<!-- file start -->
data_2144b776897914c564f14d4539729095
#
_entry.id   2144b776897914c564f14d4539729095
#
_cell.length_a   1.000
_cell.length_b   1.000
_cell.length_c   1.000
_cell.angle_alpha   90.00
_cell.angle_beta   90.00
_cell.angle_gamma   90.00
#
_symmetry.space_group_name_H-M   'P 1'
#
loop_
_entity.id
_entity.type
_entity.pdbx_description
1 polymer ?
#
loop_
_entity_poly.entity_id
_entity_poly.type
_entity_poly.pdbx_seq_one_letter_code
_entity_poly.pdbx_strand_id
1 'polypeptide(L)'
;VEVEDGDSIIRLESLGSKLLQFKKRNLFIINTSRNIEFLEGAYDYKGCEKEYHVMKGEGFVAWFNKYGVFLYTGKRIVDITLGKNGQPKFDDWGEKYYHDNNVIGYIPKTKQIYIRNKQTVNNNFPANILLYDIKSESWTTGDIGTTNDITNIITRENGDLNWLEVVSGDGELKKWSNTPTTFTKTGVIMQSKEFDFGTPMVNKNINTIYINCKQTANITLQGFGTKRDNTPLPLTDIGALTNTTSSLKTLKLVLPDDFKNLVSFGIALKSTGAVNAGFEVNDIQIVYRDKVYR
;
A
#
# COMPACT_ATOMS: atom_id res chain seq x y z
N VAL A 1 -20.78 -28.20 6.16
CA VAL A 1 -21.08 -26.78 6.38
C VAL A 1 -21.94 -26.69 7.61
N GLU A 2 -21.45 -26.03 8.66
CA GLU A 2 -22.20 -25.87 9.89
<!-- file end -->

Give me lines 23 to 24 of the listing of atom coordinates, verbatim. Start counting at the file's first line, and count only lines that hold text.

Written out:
_entity_poly.pdbx_seq_one_letter_code
_entity_poly.pdbx_strand_id